A Thai soap opera that appears to depict Burmese palace intrigue has angered some in Myanmar including a descendant of Myanmar’s last king.
Soe Win, the great-grandson of King Thibaw, has called for the show to be cancelled as it is “insulting”.
But producers of the historical drama, called A Lady’s Flames, have insisted it is purely fictional.
Thailand strictly regulates depictions and reporting on its own monarchy under its lese majeste laws.
A Lady’s Flames, also known as Plerng Phra Nang in Thai, depicts the bloody court politics of a 19th Century South East Asian kingdom that appears to closely resemble Myanmar, also known as Burma.
The lady in question is Ananthip, a character who schemes to seize control of the kingdom.
Some have observed she closely resembles Hsinbyumashin, a real-life Burmese palace consort who orchestrated the massacre of scores of royals so that Thibaw could ascend the throne.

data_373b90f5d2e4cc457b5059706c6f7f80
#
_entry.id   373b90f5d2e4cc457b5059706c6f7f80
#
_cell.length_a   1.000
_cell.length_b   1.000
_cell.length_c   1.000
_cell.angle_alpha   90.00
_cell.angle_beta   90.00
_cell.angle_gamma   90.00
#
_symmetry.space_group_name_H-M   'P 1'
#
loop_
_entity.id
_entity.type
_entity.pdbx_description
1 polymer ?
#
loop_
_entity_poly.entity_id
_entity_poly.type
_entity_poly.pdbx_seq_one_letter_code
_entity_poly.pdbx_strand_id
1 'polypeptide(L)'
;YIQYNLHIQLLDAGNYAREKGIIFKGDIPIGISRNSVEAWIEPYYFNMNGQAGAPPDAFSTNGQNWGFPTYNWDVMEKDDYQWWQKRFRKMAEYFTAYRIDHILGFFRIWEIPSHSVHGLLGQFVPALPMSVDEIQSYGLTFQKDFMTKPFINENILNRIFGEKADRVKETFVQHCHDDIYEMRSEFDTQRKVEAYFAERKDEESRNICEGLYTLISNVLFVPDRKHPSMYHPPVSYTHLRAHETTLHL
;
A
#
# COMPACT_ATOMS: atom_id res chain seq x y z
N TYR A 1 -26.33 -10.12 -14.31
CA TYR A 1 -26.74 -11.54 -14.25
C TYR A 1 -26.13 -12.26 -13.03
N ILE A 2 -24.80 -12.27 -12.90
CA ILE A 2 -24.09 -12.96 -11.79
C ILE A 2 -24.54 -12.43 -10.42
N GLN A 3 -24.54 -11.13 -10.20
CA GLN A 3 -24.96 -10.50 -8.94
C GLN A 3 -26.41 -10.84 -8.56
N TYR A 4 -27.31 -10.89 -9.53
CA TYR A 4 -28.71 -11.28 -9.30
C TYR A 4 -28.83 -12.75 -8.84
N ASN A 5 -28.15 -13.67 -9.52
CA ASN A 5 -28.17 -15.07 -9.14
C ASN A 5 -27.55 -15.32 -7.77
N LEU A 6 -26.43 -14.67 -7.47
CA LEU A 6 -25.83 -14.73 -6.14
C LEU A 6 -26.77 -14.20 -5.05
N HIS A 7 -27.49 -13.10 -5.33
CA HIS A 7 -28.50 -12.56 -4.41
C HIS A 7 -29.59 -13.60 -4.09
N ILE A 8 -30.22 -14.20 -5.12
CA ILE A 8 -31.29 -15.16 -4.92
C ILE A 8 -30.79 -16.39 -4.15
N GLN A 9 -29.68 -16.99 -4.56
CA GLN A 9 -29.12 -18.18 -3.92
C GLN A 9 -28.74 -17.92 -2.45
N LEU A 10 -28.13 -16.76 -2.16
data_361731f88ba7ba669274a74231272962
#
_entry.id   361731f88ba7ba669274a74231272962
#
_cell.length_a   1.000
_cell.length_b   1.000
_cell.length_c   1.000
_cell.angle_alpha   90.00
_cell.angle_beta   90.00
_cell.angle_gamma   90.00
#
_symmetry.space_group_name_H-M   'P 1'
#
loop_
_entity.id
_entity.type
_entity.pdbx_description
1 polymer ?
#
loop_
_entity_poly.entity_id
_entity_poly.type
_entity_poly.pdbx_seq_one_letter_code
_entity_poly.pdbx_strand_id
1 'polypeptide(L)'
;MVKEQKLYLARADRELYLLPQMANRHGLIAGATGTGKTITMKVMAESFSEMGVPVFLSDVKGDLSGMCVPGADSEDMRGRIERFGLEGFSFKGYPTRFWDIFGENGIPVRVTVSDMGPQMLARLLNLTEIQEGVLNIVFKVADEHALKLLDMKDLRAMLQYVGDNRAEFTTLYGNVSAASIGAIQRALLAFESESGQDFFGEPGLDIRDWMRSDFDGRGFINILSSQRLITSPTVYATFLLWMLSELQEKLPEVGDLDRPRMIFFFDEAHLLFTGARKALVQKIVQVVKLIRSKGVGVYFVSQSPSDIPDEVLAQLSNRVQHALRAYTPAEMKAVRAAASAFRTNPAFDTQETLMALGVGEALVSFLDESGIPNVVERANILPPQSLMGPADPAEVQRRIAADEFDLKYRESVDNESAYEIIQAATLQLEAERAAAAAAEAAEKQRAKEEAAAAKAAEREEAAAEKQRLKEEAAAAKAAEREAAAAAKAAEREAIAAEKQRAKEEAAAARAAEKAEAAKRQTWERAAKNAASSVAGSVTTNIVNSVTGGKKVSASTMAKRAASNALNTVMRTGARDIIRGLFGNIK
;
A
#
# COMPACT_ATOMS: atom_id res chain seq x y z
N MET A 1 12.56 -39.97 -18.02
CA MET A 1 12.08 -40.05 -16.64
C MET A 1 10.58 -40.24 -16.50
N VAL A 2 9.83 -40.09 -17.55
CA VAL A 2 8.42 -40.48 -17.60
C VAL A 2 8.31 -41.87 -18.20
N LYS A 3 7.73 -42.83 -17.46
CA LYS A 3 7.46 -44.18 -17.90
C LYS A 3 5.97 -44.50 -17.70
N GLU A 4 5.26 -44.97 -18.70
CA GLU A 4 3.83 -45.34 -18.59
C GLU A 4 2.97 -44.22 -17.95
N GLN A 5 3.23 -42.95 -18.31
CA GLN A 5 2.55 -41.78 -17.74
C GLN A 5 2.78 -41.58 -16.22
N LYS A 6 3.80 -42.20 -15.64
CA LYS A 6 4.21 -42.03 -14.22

Thibaw abdicated and the Burmese monarchy was abolished in 1885, when British forces defeated and invaded Burma.
Some Burmese online have also observed the show’s costumes and setting are strikingly similar to that of the Burmese court. One Facebook user called Cho Lay posted a series of pictures of characters from the show, complaining that it was “defamation of Myanmar Royals”.
In statements to the media Soe Win said the drama was “distasteful” and that scenes showing royal family members slapping each other was “quite insulting, as if we are wild”.
He called on Thailand to cancel the drama “to develop our… relations as good neighbours.”
But a producer of the show, which airs on Thailand’s Channel 7, told Khaosod that it was “unrelated to Burma and is completely fictional, with the costumes and setting not meant to evoke any country or time period in particular”.
Thailand and Myanmar have had centuries of animosity, having fought several wars against each other.
Burmese characters often appear in Thai historical dramas, and are usually depicted as cunning or as villains.